Sunday, 23 January 2022

Gun Island

 Gun Island - Amitav Ghosh


Amitav Ghosh’s latest novel, Gun Island, traces familiar crosscultural patterns evident in his earlier novels. There are journeys by land and water, diaspora and migration, experiences aboard ships, the world of animals and sea-creatures. Ghosh foregrounds environmental issues like climate change and the danger to fish from chemical waste dumped into rivers by factories, concerns that carry over from earlier books like The Hungry Tide and The Great Derangement.

Gun Island describes the quest of Deen, a scholar and collector of rare books, who returns from New York, his city of domicile, to the Sunderbans in West Bengal to unravel the mystery and legend of a seventeenth-century merchant, Bonduki Sada-gar, translated “The Gun Merchant,” and his persecution by Manasa Devi, mythical goddess of snakes. In a talk held in New Delhi after the release of the novel, Ghosh stated that the merchant “was a trope for trade.” The merchant and the goddess dramatize “the conflict between profit and the world.” In the novel, the goddess pursues the merchant to make him aware of other realities like the animal world: “Humans—driven, as was the Merchant, by the quest of profit—would recognize no restraint in relation to other living things.”

We learn that the old Arabic name for Venice was al-Bunduqevya, which is also the name for guns. Deen concludes that the name Bonduki Sadagar did not perhaps mean the Gun Merchant but the Merchant who went to Venice. When Deen travels to Venice to research further on the Gun Merchant, he discovers that many Bangladeshis are being employed as illegal migrant labor. Their hazardous journey across the Middle East and Africa and the strong, even militant opposition to their presence in the city by Italian authorities form a major segment of the second part of the novel, contrasting with the Gun Merchant’s past, prosperous journey to Venice (Rita Joshi - World Literature Today)

Genre: Novel, Cli-fi (Climate Fiction)

Characters and Summary of 'Gun Island

1. Characters and Summary - 1 | Sundarbans | Gun Island | Amitav Ghosh


2. Characters and Summary - 2 | USA | Gun Island | Amitav Ghosh


3. Summary - 3 | Venice | Part 2 of Gun Island | Amitav Ghosh



Thematic Study of 'Gun Island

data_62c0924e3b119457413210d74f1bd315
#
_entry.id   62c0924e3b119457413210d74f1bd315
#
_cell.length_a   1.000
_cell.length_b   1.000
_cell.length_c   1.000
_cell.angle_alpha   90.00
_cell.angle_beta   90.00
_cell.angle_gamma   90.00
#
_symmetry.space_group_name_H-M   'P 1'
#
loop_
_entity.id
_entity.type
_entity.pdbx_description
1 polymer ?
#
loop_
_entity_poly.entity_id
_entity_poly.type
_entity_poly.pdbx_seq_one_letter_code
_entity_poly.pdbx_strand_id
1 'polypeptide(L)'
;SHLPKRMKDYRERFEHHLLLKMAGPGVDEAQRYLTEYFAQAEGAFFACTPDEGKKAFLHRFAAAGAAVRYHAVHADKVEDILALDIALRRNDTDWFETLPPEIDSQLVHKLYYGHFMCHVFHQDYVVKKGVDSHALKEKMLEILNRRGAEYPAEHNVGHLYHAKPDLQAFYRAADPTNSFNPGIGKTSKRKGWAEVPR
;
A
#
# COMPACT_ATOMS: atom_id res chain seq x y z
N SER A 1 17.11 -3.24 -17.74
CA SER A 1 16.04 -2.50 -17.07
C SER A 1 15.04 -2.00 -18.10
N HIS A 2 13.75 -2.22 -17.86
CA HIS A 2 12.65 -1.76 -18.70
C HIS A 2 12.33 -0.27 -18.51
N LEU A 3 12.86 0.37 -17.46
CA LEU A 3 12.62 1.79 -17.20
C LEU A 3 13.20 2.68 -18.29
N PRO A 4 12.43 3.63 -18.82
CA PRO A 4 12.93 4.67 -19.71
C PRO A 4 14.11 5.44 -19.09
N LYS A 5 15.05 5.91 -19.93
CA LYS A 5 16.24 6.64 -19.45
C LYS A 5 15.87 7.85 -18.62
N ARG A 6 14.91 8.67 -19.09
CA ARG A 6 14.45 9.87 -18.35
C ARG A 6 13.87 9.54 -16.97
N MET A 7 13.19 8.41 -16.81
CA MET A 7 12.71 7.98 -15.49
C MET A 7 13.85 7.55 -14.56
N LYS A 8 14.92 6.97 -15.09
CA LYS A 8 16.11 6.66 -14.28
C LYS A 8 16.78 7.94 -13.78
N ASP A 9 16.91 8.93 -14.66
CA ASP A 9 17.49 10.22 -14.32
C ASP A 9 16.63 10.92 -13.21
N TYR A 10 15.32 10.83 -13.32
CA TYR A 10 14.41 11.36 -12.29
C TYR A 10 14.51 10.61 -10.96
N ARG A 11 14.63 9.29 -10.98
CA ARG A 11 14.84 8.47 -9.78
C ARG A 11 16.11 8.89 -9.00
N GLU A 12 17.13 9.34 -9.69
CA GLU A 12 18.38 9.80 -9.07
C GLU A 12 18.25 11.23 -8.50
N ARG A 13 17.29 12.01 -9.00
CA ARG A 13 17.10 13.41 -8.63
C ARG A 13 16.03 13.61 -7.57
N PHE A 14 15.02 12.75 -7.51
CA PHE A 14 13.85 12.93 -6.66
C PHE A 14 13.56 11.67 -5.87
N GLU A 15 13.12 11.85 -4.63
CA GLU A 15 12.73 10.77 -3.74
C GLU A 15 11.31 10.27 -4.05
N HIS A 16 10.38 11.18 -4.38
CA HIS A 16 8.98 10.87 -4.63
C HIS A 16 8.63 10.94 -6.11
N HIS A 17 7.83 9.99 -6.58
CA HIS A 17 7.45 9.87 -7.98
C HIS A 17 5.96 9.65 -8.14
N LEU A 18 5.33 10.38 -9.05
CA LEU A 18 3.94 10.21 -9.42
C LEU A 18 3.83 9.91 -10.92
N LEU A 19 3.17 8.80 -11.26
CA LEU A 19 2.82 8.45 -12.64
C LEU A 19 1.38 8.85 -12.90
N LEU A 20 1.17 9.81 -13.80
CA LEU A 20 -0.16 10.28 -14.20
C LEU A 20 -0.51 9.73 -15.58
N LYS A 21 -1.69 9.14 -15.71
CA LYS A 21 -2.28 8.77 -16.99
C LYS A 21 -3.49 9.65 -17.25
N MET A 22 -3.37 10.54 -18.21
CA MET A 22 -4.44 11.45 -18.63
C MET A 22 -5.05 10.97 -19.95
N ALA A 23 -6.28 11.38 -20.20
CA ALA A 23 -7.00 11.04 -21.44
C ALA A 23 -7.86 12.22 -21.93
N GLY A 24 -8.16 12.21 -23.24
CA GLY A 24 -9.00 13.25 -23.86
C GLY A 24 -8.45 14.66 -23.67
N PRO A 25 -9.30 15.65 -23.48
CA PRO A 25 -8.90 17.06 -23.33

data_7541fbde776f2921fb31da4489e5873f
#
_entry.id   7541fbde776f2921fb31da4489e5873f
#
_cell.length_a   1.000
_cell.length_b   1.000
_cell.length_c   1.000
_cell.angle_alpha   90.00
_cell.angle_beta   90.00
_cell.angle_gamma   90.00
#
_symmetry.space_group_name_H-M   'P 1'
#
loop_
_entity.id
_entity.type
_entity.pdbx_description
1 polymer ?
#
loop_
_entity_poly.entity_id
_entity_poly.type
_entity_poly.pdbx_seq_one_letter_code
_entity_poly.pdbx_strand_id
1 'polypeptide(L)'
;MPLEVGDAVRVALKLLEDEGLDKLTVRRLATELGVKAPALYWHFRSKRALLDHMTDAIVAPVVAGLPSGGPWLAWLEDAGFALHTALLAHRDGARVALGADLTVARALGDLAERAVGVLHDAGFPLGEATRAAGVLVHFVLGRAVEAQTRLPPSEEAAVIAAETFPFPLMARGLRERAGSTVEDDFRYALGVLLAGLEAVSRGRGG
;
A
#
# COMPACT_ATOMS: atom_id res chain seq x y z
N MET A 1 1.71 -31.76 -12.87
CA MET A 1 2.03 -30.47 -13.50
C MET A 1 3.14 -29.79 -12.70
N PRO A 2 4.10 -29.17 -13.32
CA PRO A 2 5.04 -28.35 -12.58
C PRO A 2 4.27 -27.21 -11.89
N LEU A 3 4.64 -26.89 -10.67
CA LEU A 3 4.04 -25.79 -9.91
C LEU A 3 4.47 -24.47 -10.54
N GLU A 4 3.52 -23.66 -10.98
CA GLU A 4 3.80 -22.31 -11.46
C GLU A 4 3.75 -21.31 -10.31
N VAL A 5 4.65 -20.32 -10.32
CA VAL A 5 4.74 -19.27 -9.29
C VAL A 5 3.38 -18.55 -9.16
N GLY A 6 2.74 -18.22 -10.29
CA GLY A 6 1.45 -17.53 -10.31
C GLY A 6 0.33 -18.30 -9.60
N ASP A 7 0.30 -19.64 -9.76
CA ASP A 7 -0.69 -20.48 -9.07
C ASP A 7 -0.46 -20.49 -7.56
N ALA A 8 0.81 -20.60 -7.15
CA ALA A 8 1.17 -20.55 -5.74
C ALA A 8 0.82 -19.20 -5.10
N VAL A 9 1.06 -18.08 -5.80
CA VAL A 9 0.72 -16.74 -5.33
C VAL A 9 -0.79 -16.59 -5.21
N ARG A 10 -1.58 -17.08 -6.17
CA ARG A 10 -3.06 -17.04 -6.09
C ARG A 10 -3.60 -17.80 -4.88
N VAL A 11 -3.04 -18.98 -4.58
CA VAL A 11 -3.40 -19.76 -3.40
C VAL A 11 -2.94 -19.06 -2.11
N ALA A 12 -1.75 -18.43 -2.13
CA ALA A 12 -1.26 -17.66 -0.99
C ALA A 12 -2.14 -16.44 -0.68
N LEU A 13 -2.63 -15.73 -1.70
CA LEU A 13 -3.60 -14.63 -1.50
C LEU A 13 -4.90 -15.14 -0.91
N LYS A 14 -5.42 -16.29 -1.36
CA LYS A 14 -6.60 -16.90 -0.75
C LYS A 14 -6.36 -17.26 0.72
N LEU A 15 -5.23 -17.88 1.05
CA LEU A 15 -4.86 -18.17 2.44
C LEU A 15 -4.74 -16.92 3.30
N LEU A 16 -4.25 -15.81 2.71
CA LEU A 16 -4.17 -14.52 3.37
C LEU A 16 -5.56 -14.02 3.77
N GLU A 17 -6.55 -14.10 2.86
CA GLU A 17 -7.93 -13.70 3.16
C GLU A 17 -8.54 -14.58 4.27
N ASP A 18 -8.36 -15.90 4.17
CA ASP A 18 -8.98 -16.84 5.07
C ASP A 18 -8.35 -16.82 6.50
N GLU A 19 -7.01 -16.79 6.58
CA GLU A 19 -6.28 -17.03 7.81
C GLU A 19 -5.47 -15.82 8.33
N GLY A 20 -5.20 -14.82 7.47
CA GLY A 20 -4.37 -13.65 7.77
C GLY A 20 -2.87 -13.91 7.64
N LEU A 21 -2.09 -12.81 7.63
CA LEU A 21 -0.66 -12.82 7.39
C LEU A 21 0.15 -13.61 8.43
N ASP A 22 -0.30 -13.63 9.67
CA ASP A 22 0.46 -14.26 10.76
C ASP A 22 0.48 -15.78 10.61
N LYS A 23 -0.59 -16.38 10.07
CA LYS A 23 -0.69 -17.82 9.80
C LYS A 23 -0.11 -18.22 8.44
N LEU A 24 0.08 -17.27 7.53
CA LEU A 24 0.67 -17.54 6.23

1. Etymological Mystery | Title of the Novel | Gun Island | Amitav Ghosh


2. Historification of Myth & Mythification of History | Gun Island | Amitav Ghosh


3. Climate Change | The Great Derangement | Gun Island | Amitav Ghosh


4. Migration | Human Trafficking | Refugee Crisis | Gun Island | Amitav Ghosh


Check your understanding: Appear in Online Test


Points to Ponder:

  1. How does this novel develop your understanding of a rather new genre known as 'cli-fi'?
  2. How does Amitav Ghosh use myth of Gun Merchant 'Bonduki Sadagar' and Manasa Devi to initiate discussion on the issue of Climate Change and Migration/Refugee crisis / Human Trafficking?
  3. How does Amitav Ghosh make use of 'etymology' of common words to sustain mystery and suspense in the narrative?
  4. There are many Italian words in the novel. Click here to view the list of words. Have you tried to translate these words into English or Hindi with the help of Google Translate App? If so, how is Machine Translation helping in proper translation of Italian words into English and Hindi?
  5. What are your views on the use of myth and history in the novel Gun Island to draw attention of the reader towards contemporary issues like climate change and migration?
  6. Is there any connection between 'The Great Derangement' and 'Gun Island'? 

Additional Reading resources:

Q & A Session:


Thematic Study

Friday, 7 January 2022

Avoid Plagiarism - Research in Digital Era

 Understanding Unintentional Plagiarism | Research in Digital Era


How do students research in the digital age? (Source: Turnitin)